Jonathan Darling:

Yeah. When I came into the industry and as I started really developing my skillset in sales and really starting to grow there, there was one thing that I really wanted. I wanted to be a sales manager, to lead a sales team that was just a bunch of just awesome, incredible sales people and we were just accomplishing great things and blowing numbers out of the water. So everything I was doing at that point in time was working towards being the absolute best salesperson in the company that I was working at.

Jonathan Darling:

I wanted to beat everybody, I wanted to have the best numbers, I wanted to have the most sales, the most growth. I was constantly having these conversations of, I want to be a sales manager. I want to be a sales manager. And I think it's similar to what people are facing today. They come into a position, they come into the packaging industry, and they want to make an immediate impact and they want to grow through the ranks. They want to exceed at what they're doing and excel at what they're doing and go in and make this big impact so that they can be elevated and promoted and all of these things.

Jonathan Darling:

For me, what I'm finding is, and what I've found over my career, is that as we come in and do those things, we lose sight of how we can truly make an impact and how we can truly lead our companies to create incredible change in what we're doing. A part of that is because we don't truly understand what it means to be a leader. We don't understand what it means to actually lead. So for me, I think that's part of the biggest challenge with people coming in today. They want to be leaders, they want to make an impact on their company and make an impact on the people around them, and they think they have to wait or have a certain position or title or status to be able to do that when that's actually not the case at all.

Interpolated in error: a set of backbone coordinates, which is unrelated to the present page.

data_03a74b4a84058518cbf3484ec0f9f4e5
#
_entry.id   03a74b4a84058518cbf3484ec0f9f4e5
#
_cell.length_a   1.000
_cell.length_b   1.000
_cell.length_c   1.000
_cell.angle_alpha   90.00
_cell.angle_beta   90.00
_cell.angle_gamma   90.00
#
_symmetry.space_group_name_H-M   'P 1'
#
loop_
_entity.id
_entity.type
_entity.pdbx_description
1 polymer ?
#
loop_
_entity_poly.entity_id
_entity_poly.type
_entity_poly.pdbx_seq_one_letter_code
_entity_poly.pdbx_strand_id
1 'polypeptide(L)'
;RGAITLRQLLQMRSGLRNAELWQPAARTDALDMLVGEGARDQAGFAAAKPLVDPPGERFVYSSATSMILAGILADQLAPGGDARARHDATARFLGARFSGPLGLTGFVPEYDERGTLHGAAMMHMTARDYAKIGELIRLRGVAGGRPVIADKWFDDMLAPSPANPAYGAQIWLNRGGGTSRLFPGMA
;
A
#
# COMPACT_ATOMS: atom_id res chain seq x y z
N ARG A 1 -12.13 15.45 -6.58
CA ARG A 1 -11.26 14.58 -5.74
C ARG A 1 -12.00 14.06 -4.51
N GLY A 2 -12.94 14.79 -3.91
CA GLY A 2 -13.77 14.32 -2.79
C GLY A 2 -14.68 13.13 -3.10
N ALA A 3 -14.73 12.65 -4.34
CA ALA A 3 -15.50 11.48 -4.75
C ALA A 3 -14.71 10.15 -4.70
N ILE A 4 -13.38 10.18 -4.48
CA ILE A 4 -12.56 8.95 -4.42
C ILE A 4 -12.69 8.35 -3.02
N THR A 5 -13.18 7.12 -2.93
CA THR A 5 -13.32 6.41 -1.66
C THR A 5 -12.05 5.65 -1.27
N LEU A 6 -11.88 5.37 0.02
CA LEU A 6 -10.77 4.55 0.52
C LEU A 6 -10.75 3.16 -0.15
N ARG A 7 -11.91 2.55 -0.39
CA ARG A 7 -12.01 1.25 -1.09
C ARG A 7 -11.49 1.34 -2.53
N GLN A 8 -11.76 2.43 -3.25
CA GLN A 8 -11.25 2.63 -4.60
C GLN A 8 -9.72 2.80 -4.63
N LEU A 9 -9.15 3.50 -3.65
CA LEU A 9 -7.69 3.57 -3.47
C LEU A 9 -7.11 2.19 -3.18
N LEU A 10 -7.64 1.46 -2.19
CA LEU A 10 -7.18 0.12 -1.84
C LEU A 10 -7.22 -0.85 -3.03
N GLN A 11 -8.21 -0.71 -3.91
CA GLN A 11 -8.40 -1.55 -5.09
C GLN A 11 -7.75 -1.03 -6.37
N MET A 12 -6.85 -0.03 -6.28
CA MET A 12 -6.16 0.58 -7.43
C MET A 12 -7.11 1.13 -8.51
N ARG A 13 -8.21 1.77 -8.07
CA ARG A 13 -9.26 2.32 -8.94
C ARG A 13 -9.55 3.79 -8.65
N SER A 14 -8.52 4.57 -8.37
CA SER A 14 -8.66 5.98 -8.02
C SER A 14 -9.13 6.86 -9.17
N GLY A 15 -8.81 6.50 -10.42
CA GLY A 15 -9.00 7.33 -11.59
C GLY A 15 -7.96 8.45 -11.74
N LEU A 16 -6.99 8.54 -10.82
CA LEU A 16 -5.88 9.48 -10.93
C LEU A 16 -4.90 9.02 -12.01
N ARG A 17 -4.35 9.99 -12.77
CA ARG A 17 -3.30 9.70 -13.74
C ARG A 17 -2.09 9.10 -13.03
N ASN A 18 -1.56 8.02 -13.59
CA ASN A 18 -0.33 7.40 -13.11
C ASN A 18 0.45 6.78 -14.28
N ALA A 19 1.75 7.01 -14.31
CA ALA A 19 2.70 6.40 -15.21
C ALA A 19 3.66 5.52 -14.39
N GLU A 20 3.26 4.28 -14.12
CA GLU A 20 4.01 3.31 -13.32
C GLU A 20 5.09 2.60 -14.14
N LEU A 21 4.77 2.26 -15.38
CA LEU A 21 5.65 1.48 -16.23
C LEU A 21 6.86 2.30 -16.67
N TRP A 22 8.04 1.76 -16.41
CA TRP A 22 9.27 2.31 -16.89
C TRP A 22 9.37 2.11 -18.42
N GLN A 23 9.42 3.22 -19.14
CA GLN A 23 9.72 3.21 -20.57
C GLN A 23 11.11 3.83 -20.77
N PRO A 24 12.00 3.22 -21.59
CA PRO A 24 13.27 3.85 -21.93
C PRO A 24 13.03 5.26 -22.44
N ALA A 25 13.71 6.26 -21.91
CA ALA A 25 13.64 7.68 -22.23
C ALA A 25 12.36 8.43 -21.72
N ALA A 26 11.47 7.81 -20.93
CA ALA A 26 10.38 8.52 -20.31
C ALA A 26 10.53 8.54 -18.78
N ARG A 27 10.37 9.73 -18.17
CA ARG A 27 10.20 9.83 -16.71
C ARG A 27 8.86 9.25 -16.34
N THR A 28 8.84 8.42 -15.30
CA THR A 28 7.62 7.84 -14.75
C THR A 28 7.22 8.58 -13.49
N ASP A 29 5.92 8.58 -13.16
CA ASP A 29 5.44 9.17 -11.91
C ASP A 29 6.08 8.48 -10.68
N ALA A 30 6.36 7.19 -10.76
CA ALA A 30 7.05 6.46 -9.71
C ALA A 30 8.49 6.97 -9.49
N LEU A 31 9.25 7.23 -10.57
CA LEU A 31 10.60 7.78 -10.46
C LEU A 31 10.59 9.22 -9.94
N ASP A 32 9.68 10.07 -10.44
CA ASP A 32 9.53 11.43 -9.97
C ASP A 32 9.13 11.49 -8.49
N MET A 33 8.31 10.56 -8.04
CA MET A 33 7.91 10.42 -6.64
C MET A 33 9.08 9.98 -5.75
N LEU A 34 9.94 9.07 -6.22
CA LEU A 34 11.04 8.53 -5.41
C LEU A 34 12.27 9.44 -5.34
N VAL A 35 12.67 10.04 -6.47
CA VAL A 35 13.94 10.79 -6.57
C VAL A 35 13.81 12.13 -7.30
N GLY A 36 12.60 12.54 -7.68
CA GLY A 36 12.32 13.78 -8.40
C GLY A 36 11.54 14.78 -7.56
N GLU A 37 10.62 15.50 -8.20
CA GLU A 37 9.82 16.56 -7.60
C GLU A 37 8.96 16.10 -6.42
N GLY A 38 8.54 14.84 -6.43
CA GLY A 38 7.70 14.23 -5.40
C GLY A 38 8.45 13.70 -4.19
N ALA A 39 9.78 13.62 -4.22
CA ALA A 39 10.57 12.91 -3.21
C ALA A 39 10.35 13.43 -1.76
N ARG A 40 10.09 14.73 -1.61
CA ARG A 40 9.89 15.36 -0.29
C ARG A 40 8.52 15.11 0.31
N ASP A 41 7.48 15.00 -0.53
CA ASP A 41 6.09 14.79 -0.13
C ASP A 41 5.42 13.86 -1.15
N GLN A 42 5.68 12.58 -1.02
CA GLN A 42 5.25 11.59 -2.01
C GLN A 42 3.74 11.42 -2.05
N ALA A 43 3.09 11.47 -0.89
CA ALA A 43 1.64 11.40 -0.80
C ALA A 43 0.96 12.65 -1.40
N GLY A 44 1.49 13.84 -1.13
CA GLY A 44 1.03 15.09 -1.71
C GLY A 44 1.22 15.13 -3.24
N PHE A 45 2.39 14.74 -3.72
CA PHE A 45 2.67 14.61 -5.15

Sean Riley:

Two things, I guess, come to mind. The first thing I'm thinking is... when you're saying that everybody is coming in young and wants to be elevated and move up to these higher leadership positions, they're missing, I guess, the everyday contributions that they're making and how that is significant. And I guess the other question I have with that is, how do they frame that to realize that's something on a day-to-day basis that positions them as a leader?

Jonathan Darling:

I think we've drastically watered down the definition of what a leader is. Especially within the corporate context, Sean, I believe we've made leadership and the ideology around leadership that it is a title, position, or status, and that in order to be a leader, you have to be in this certain position, in this certain place, have this certain title. That's just 100% not the case. What I think most people miss is, one, it's not even about your production that allows you to make an impact in your company.

Jonathan Darling:

It's about how you elevate the people around you. It's not about the sales dollars that you're bringing in, it's how are you making an impact on the people around you and helping elevate them to be the very best that they can be? To me, we get so focused on self, self-promotion, self-production, self-development, that we miss what's truly the most important, which is the greater good in helping elevate others around us.

Sean Riley:

Okay. So then I'm an emerging leader and I'm trying to make an impact on my team or in my company, my operations. What's my plan or what's my way of going about that knowing that I'm not the person in charge, I'm not the manager, I'm not the boss?